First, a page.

The acoustics were incredible – the chords of Mozart’s overture from Le Nozze di Figaro and Strauss’ Viennese Spirit waltz reverberated off the walls, crisp and amplified. Bel canto arias and dancers performing the Viennese waltz – what else? – kept everyone mesmerised.
“That has to be the highlight of the cruise,” my friend said. But she was wrong as the next day we arrived in Melk – and disembarked for a Champagne reception with a princess at her very own castle.
Princess Anita von Hohenberg has a charm that disarmed us all – and a naughty little dog that kept licking me. But if her name wasn’t instantly recognisable enough, we soon understood she is the great-granddaughter of Archduke Franz Ferdinand and his wife, Sophie, whose assassination in Sarajevo triggered the First World War.
After welcoming us into her privately owned castle, Princess Anita told us how her great-grandfather renounced his descendants’ claim to the throne in order to marry Sophie for love. Then she led us down to the family crypt to see their final resting places.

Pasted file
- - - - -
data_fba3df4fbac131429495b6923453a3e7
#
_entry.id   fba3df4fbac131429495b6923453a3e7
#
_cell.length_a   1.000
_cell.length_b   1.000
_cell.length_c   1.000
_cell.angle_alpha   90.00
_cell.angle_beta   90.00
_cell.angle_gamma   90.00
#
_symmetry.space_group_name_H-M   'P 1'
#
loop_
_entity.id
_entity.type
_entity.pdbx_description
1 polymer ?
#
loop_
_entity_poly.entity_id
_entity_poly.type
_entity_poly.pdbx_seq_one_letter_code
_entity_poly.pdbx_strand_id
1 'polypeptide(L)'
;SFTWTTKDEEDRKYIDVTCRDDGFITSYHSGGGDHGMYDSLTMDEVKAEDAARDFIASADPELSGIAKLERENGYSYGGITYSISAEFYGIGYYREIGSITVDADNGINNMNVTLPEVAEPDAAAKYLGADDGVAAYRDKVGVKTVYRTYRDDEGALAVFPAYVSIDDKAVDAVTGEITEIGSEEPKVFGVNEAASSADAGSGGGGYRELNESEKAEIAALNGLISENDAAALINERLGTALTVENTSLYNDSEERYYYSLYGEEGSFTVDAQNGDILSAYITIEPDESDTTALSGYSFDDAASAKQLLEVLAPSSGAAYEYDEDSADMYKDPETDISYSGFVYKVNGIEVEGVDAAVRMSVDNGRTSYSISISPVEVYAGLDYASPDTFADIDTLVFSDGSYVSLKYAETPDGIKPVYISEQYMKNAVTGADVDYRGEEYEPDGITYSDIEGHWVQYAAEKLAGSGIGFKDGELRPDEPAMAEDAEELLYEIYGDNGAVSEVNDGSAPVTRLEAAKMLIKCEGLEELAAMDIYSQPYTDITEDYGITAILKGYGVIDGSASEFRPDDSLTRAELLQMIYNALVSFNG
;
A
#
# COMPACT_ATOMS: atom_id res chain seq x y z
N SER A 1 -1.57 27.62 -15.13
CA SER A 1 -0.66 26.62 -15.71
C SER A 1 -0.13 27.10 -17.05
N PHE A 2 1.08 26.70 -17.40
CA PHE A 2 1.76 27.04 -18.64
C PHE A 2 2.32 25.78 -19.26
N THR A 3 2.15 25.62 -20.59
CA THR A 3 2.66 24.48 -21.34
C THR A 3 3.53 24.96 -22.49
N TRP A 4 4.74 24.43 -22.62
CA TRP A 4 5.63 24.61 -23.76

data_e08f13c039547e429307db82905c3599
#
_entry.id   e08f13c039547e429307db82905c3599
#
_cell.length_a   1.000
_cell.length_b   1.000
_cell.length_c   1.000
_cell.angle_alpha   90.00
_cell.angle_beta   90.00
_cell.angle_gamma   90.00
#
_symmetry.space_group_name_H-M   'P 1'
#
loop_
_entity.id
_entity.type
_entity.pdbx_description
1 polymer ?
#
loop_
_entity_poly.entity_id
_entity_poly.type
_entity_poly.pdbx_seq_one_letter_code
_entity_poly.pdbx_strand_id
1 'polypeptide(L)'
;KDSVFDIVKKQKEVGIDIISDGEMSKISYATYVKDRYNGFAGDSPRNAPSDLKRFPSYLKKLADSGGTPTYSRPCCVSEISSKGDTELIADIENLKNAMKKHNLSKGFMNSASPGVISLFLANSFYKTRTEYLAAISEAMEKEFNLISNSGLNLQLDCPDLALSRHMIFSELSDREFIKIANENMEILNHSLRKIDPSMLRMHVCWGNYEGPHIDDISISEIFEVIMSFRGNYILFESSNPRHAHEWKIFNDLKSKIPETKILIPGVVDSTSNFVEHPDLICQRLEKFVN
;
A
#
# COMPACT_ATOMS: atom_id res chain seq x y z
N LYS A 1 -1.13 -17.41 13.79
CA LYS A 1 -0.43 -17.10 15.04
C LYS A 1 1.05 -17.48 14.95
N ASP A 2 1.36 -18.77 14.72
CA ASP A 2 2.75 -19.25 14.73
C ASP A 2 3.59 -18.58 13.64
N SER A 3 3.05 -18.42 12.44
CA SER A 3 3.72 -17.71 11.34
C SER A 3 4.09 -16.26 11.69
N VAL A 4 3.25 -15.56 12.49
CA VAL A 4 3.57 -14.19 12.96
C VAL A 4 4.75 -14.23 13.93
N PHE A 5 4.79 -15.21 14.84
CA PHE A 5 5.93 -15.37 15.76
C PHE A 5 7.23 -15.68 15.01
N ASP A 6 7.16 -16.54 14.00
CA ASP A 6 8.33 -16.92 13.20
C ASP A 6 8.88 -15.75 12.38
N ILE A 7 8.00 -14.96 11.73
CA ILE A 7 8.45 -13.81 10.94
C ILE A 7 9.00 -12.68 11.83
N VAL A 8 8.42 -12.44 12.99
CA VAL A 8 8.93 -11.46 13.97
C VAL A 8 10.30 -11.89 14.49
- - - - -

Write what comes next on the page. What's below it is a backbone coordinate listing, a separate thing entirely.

It was a sobering experience, but the dog soon cheered us all up with his funny antics as we were given chocolate with the family crest on it. “You can eat it on the ship,” she told us. But it was too late, most of us had already devoured it by then.
Back on board River Beatrice, we headed to the lounge where onboard musicians Greg and Margaret were performing pop songs. Eager to include everyone in the fun, they handed out maracas and a tambourine so we could play along.
“Luckily I did percussion at school,” I laughed, shaking the tambourine in time to Tie a Yellow Ribbon Around the Old Oak Tree. It was hardly Mozart, Strauss or even up to Elisabeth or Julie Andrews’ standards, but there was a vague sound of music – even if it was badly played and out of time. I’ll practise for next time when some musical talent as well as a river will run through it all.
GETTING THERE: The Enchanting Danube cruise starts from £2,549pp in 2017. The special Monarch Collection sailings for 2017 are 11 June, 9 & 16 July and 6 & 13 August. Book through Titan Travel and its award-winning pick up and drop off service, the VIP Home Departure Service, will be included as part of your itinerary. For more information, call Titan on 0808 231 4225 or visit titantravel.co.uk, or see uniworld.com.